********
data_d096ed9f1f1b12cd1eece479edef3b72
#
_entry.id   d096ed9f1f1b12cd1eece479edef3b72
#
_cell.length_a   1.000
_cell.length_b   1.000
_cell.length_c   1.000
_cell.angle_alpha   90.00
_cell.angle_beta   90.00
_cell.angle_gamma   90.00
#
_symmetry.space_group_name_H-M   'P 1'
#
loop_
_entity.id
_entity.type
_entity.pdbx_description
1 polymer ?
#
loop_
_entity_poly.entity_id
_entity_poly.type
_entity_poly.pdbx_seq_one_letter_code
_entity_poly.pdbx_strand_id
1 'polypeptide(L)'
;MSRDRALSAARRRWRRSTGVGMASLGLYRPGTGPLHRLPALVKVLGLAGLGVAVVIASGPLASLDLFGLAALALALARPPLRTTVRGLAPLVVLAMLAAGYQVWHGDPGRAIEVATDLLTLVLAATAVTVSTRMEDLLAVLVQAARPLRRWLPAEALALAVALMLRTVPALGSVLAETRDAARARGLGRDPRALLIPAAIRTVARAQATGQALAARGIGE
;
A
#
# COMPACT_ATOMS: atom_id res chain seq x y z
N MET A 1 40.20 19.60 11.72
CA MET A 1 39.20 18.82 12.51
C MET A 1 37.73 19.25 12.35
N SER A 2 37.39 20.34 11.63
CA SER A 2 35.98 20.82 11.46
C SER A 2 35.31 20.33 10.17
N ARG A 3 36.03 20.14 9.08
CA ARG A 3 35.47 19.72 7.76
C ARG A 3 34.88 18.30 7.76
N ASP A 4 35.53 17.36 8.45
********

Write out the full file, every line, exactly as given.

data_d096ed9f1f1b12cd1eece479edef3b72
#
_entry.id   d096ed9f1f1b12cd1eece479edef3b72
#
_cell.length_a   1.000
_cell.length_b   1.000
_cell.length_c   1.000
_cell.angle_alpha   90.00
_cell.angle_beta   90.00
_cell.angle_gamma   90.00
#
_symmetry.space_group_name_H-M   'P 1'
#
loop_
_entity.id
_entity.type
_entity.pdbx_description
1 polymer ?
#
loop_
_entity_poly.entity_id
_entity_poly.type
_entity_poly.pdbx_seq_one_letter_code
_entity_poly.pdbx_strand_id
1 'polypeptide(L)'
;MSRDRALSAARRRWRRSTGVGMASLGLYRPGTGPLHRLPALVKVLGLAGLGVAVVIASGPLASLDLFGLAALALALARPPLRTTVRGLAPLVVLAMLAAGYQVWHGDPGRAIEVATDLLTLVLAATAVTVSTRMEDLLAVLVQAARPLRRWLPAEALALAVALMLRTVPALGSVLAETRDAARARGLGRDPRALLIPAAIRTVARAQATGQALAARGIGE
;
A
#
# COMPACT_ATOMS: atom_id res chain seq x y z
N MET A 1 40.20 19.60 11.72
CA MET A 1 39.20 18.82 12.51
C MET A 1 37.73 19.25 12.35
N SER A 2 37.39 20.34 11.63
CA SER A 2 35.98 20.82 11.46
C SER A 2 35.31 20.33 10.17
N ARG A 3 36.03 20.14 9.08
CA ARG A 3 35.47 19.72 7.76
C ARG A 3 34.88 18.30 7.76
N ASP A 4 35.53 17.36 8.45